Under mounting populist campaigns against them, corporations have followed the CSR script by accepting the environmentalists’ positions. For instance, USCAP is a “partnership” of environmental groups and a diverse group of leading corporations such as Alcoa, PepsiCo, General Electric, and AIG. USCAP supports “Mandatory approaches to reduce greenhouse gas emissions from the major emitting sectors including emissions from large stationary sources, transportation, and energy use in commercial and residential buildings” (www.uscap.org).
With Corporate America now “embracing” the environmental position, mandatory reductions in greenhouse gas emissions, that do not fully offset the negative economic consequences of the policy, have now been approved by the “representatives of the free market”. The CSR advocates strategy for addressing global warming is building momentum, and it is a real possibility that their environmental policies will become the law of the land.
The CSR game plan also calls for vilifying corporations in order to vilify the free market solutions to pressing public policy problems. This is the tactic they have used to advance their agenda with respect to health care reform.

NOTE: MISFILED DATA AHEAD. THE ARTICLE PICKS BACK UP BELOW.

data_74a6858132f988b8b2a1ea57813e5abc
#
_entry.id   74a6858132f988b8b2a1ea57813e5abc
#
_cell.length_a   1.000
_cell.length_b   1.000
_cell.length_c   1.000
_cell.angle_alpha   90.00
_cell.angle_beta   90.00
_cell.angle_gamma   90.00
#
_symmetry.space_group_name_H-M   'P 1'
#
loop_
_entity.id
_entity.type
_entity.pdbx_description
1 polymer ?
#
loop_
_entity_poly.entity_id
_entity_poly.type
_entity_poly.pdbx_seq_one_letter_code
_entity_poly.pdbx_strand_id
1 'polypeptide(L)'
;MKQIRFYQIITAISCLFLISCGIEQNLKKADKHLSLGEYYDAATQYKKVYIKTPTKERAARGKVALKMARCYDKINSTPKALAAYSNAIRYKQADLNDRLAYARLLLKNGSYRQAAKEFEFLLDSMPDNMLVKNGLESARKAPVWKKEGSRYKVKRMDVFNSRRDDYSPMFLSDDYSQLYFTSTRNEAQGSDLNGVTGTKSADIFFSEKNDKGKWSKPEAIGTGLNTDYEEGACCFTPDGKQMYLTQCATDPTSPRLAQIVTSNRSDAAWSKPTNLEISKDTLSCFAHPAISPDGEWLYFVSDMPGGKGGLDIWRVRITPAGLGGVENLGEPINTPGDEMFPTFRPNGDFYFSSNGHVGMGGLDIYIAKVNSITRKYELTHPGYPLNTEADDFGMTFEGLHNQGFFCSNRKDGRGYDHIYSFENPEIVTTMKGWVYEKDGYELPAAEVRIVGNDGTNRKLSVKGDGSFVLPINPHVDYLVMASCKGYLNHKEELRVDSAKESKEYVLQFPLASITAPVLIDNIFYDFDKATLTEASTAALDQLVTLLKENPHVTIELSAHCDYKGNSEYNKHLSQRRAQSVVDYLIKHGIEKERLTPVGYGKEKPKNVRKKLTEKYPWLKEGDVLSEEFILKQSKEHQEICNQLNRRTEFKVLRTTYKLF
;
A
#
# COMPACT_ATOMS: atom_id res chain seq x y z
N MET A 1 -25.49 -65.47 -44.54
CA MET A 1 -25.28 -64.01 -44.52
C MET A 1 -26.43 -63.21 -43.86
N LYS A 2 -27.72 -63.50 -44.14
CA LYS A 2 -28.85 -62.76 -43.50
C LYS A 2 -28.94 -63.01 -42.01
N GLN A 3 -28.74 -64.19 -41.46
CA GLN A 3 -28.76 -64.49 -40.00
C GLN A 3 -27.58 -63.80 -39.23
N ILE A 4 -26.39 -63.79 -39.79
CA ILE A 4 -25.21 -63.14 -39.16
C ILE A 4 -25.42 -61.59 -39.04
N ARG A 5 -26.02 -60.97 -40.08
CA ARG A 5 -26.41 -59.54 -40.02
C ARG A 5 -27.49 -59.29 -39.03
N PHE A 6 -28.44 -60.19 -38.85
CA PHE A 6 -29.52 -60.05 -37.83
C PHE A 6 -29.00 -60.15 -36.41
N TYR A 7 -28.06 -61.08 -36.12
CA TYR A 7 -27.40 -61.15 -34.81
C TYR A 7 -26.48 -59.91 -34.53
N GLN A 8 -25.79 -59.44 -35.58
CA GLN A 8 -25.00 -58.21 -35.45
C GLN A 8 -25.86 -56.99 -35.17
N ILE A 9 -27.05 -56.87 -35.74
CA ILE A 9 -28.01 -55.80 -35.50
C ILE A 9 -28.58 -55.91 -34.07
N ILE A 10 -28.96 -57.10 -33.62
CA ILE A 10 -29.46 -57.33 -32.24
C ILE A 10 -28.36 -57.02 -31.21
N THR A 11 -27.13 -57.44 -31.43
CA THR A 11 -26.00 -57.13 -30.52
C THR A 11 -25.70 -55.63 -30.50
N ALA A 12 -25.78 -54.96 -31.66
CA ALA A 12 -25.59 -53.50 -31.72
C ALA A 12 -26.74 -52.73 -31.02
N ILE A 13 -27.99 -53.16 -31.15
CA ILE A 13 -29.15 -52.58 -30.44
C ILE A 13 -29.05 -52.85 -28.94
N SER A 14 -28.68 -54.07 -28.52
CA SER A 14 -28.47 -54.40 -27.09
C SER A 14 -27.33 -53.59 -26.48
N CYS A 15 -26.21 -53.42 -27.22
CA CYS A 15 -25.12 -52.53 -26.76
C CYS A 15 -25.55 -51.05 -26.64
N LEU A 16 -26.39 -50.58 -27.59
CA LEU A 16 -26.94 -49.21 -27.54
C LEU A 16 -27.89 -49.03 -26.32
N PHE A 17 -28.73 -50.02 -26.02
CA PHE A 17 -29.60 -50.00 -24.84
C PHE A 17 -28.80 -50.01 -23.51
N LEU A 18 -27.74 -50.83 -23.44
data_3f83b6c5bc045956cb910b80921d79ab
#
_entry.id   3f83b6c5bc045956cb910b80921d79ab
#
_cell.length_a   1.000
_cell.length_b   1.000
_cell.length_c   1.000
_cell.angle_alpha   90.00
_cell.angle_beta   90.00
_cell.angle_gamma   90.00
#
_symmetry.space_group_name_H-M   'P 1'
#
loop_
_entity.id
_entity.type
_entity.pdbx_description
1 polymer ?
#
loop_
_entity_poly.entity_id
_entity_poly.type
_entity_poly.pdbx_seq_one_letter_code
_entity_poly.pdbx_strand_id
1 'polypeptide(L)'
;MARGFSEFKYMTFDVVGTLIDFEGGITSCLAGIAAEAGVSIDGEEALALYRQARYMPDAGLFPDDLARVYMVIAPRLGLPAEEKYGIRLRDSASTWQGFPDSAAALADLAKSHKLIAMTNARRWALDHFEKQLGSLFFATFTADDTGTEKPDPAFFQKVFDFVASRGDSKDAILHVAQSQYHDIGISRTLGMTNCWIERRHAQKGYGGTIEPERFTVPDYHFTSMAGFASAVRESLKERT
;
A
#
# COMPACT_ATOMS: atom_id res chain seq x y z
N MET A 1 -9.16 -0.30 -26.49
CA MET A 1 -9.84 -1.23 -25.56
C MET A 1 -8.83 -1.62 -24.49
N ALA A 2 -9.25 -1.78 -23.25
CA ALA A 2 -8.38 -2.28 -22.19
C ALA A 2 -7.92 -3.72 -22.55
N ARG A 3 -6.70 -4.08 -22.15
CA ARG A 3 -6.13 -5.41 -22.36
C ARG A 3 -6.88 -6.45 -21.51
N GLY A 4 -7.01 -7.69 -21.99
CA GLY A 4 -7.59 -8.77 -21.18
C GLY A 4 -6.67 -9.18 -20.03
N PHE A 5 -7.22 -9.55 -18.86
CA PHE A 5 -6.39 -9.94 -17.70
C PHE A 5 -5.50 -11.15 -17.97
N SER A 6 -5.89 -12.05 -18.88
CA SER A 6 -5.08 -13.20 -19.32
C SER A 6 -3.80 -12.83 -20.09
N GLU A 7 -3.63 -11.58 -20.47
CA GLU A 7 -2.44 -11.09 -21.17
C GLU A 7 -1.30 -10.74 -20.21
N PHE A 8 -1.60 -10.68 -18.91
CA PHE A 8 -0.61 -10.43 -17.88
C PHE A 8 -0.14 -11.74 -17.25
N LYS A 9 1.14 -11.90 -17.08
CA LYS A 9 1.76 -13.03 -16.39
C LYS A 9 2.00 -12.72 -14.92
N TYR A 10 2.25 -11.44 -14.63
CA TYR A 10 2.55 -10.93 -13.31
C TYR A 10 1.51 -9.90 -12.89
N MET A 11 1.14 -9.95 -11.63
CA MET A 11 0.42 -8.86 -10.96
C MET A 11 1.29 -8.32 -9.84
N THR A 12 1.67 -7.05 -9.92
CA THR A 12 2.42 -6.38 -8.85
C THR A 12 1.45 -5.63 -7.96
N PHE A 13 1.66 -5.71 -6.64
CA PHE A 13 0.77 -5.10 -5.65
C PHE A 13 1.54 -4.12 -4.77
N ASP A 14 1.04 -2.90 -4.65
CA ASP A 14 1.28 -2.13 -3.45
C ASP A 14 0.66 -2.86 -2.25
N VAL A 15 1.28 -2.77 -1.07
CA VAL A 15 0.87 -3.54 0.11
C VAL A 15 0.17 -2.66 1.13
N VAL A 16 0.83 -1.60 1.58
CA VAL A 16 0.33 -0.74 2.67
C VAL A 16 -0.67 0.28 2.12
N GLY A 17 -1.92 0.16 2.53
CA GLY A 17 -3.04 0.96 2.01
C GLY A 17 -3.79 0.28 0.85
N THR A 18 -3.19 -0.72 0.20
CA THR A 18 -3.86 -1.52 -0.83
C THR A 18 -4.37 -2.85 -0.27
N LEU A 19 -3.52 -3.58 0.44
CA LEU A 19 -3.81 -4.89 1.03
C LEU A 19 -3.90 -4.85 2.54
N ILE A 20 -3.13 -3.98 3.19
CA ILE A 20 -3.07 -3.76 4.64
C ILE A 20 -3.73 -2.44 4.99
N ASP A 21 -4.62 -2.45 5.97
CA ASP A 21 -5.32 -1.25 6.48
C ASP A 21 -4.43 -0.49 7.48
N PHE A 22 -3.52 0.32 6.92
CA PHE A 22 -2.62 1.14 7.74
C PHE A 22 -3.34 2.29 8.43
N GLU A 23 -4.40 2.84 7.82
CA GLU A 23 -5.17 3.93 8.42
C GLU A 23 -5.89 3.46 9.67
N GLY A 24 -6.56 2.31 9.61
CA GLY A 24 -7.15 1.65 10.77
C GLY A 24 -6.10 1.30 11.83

CSR activists have vilified companies such as Wal-Mart for not providing health insurance for their employees. In so doing, the CSR activists blame the health care problems of the country on a lack of health insurance availability – as opposed to real problems such as over-zealous health care litigation and adverse incentives due to the third-party payer system. By blaming the health care problems on Corporate America, the CSR activists help enable the political calls for universal health care and other “solutions” that socialized medicine will allegedly bring.
Both the health care and global warming examples illustrate that the CSR strategy has been successful. As documented in Jarol Manheim’s book, CSR advocates are using Corporate America as a platform for pushing a liberal policy agenda. Countering these policies requires viable political and academic debates; it also requires a fundamental re-examination of the tenets of corporate social responsibility.